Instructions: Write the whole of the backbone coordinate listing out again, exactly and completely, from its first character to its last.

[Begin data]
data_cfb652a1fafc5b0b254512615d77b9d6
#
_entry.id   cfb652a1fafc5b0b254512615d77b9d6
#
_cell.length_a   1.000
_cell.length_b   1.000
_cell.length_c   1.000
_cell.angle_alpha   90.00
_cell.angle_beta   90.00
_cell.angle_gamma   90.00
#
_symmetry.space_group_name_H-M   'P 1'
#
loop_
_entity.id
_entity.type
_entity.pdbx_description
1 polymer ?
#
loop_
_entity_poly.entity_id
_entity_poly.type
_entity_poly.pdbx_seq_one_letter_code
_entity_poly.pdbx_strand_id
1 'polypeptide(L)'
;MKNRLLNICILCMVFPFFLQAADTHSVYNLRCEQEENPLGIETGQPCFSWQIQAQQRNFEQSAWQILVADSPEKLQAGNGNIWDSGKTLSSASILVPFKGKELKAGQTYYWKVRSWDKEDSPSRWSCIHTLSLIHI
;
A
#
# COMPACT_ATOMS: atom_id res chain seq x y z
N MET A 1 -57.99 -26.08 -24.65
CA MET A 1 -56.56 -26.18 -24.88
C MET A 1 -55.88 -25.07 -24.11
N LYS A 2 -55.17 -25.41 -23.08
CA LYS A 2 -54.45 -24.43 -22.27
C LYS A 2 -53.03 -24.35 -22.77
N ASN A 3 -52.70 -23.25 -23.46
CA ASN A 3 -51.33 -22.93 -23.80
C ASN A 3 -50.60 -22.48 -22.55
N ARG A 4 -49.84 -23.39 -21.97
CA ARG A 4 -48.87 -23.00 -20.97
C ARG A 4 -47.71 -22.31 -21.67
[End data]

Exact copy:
data_cfb652a1fafc5b0b254512615d77b9d6
#
_entry.id   cfb652a1fafc5b0b254512615d77b9d6
#
_cell.length_a   1.000
_cell.length_b   1.000
_cell.length_c   1.000
_cell.angle_alpha   90.00
_cell.angle_beta   90.00
_cell.angle_gamma   90.00
#
_symmetry.space_group_name_H-M   'P 1'
#
loop_
_entity.id
_entity.type
_entity.pdbx_description
1 polymer ?
#
loop_
_entity_poly.entity_id
_entity_poly.type
_entity_poly.pdbx_seq_one_letter_code
_entity_poly.pdbx_strand_id
1 'polypeptide(L)'
;MKNRLLNICILCMVFPFFLQAADTHSVYNLRCEQEENPLGIETGQPCFSWQIQAQQRNFEQSAWQILVADSPEKLQAGNGNIWDSGKTLSSASILVPFKGKELKAGQTYYWKVRSWDKEDSPSRWSCIHTLSLIHI
;
A
#
# COMPACT_ATOMS: atom_id res chain seq x y z
N MET A 1 -57.99 -26.08 -24.65
CA MET A 1 -56.56 -26.18 -24.88
C MET A 1 -55.88 -25.07 -24.11
N LYS A 2 -55.17 -25.41 -23.08
CA LYS A 2 -54.45 -24.43 -22.27
C LYS A 2 -53.03 -24.35 -22.77
N ASN A 3 -52.70 -23.25 -23.46
CA ASN A 3 -51.33 -22.93 -23.80
C ASN A 3 -50.60 -22.48 -22.55
N ARG A 4 -49.84 -23.39 -21.97
CA ARG A 4 -48.87 -23.00 -20.97
C ARG A 4 -47.71 -22.31 -21.67